The $150 million World Bank-funded Greater Accra Metropolitan Area (GAMA) Sanitation and Water Project is set to run its course without any significant overhaul of Accra’s sanitation system.
The only part of the project that seems to actively ongoing involves the provision of toilets, even then, the project has only managed to provide 900 out of the projected 12,500 toilets.
Accra is considered one of the dirtiest cities in Africa, public defecation remains a problem and the rainy season has become synonymous with flooding, with access to running water also remaining a problem.
Thus the GAMA Sanitation and Water Project for Ghana was angled to address these problems with the objective to increase access to improved sanitation and improved water supply in the GAMA, with an emphasis on low-income communities.
The project, which took effect August 2014 and is expected to end in July 2018, also seeks to strengthen the management of environmental sanitation in the GAMA. But an independent mid-project review from August 2016, available to Citi News, indicates that the project fell short of a number of targets in the key components of the project.
The components of the project include the provision of environmental sanitation and water supply services to priority low-income areas of the GAMA projected at $31.5 million, the improvement and expansion of the water distribution network in the GAMA and the planning at $48.1 million, the improvement and expansion of GAMA-wide environmental sanitation services budgeted at $34 million and institutional strengthening, with $20.1 million earmarked for this part. No community water points constructed in two years.
As far as the provision of environmental sanitation and water supply services are concerned, no community water points have been constructed or rehabilitated and no new piped household water connections were made as at August 2016.
The review, however, said a water supply Master Plan, which was 70 percent completed, a calibrated hydraulic network model and new pipeline connection procedures had been prepared for the implementation of the core water supply objectives. With respect to improved sanitation facilities, 280 household facilities had been constructed serving 2,573 low-income people.
The report noted procurement challenges such as the extension of bid submission dates, delays during the approval process and failure to start the procurement process on time affected some deliverables, especially in the water supply sector.
These points conspired to hinder the goal of improving and expanding the water distribution network in the GAMA. This is set to compel the re-prioritizing of the indicators and service locations and about $7.5 million will be needed for the additional works required to off take the agreed quantities of water at the agreed times, according to the report.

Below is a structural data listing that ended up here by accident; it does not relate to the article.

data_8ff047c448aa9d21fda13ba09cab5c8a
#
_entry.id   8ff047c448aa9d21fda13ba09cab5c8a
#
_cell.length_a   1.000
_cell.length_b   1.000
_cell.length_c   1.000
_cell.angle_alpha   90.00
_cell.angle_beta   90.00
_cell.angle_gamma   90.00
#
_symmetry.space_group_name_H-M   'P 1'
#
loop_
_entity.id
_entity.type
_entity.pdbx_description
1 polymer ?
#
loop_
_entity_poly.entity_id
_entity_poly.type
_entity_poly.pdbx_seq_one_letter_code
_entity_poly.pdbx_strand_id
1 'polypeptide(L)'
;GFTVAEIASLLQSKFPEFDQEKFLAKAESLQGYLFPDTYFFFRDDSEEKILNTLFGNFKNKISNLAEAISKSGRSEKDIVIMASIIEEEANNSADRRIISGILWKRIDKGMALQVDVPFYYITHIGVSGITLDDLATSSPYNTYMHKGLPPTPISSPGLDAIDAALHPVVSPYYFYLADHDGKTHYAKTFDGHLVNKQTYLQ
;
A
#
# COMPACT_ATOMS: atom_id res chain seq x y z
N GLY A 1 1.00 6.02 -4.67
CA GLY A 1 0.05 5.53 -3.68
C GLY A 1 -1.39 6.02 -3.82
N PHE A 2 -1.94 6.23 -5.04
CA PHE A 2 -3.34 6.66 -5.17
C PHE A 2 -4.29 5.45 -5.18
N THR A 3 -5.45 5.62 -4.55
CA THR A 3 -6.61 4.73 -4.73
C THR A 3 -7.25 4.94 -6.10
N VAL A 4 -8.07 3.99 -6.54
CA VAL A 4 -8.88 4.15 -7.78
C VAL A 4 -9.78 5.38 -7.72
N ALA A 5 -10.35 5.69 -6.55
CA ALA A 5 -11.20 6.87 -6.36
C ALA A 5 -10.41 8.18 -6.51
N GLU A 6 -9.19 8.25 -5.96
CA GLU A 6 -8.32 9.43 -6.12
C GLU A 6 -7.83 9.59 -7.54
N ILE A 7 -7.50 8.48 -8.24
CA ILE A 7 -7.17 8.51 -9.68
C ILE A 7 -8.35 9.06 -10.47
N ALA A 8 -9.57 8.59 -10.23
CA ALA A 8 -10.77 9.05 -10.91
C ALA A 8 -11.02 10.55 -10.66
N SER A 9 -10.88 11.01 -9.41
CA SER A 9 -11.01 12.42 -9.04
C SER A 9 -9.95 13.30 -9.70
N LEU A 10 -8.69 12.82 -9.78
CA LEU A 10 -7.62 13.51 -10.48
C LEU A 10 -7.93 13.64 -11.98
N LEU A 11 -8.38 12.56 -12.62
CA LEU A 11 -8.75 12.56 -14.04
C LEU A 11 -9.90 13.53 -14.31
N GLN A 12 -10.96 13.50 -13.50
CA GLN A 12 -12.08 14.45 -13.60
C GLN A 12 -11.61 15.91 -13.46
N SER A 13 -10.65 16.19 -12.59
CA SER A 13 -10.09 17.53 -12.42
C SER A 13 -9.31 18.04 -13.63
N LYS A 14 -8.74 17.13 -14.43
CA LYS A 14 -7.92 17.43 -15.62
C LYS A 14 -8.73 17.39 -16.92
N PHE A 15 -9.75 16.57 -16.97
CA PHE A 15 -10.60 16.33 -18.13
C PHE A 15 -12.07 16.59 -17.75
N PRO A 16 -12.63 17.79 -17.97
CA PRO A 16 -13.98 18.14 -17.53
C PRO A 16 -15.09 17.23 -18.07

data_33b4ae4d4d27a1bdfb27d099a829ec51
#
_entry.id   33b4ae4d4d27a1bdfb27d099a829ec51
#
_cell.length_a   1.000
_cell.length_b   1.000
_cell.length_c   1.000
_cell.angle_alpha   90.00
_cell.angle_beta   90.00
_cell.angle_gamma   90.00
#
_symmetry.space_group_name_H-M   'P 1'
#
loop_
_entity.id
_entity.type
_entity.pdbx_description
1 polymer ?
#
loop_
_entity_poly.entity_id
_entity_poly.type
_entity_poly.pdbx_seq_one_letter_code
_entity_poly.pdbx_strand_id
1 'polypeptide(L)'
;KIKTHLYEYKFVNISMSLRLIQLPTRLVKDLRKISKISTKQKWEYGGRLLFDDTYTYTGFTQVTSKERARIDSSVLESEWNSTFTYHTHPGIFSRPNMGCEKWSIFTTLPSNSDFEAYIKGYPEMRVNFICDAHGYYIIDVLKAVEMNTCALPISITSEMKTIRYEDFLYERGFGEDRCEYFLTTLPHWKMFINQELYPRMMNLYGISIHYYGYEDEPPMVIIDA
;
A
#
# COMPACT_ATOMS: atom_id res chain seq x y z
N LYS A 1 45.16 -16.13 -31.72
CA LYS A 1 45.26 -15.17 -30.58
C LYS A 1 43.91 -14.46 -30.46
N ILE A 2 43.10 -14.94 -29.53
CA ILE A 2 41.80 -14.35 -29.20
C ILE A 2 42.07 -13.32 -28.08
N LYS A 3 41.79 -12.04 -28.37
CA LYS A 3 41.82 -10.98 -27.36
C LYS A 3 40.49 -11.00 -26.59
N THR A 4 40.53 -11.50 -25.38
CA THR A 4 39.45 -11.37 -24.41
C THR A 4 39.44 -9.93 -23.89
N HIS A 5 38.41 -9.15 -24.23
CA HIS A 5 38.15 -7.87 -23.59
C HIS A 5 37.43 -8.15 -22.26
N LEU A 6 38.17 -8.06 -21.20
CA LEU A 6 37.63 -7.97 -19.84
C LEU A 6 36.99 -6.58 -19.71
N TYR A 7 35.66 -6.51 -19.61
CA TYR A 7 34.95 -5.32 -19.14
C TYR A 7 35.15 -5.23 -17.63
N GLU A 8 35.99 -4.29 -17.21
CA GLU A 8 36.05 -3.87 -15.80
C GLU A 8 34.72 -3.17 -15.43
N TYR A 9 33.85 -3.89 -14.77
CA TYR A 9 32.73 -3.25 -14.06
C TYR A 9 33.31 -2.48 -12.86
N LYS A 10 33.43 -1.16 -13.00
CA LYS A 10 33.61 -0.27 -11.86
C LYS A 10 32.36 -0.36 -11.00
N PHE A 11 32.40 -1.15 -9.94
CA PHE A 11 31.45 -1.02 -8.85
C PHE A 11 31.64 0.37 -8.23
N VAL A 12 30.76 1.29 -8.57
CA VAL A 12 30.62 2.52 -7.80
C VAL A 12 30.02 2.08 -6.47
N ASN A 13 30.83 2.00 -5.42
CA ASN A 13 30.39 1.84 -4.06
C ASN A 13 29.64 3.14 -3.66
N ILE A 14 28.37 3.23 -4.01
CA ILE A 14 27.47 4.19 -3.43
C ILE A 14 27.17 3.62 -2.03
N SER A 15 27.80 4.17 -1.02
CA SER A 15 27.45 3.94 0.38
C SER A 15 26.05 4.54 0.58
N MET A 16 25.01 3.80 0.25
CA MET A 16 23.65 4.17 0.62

No treatment plants constructed
The Planning, improvement and expansion of GAMA-wide environmental sanitation services component targets fell short with no treatment plants constructed or rehabilitated. But the report noted that processes toward achieving them were ongoing. In December 2015, a contract for the assessment of faecal sludge facilities management in GAMA was signed with Messrs Colan Consult Ltd.
Parts of project were put on hold
Though some nine months have elapsed in the time since the report, indications from the GAMA Sanitation and Water Project coordinators are that major parts of the project were put on hold. A Behaviour Change Specialist working on the project, Kuranchie Adama-Tettey stressed that it was important to make sure the project did not impact negatively on the people it is meant to benefit.
Speaking on the Citi Breakfast Show, he explained that, “in the course of the implementation of your project, you need to ensure that if there are squatters there, for example, they are properly removed and well compensated. You also need to ensure that if the project is affecting any individual in any way; for example, if a drain is affecting somebody’s fence wall, you need to ensure that that fence wall is taken care of properly.”
“In the course of implementing the project, certain individuals who were in the line of the project were not being taken care of as they should have, in order not to impact negatively, it had to be put on hold so those things could be taken care of before we move forward,” Mr. Adama-Tettey said. Targets need adjusting.
The report recommended an extension of the project by 14 months to compensate for lost time due to legal and policy constraints and the reassessment of sanitation targets to adjust them down to realistic levels.
It also noted the need for an expedited procurement process to avoid delays, the facilitation of team building processes and the pursuit of a systematic process of sanitation innovation.
The report also recommended the restructuring of the project team, the enhancing institutional and human resourcefulness at all levels and across the WASH service chain among other options.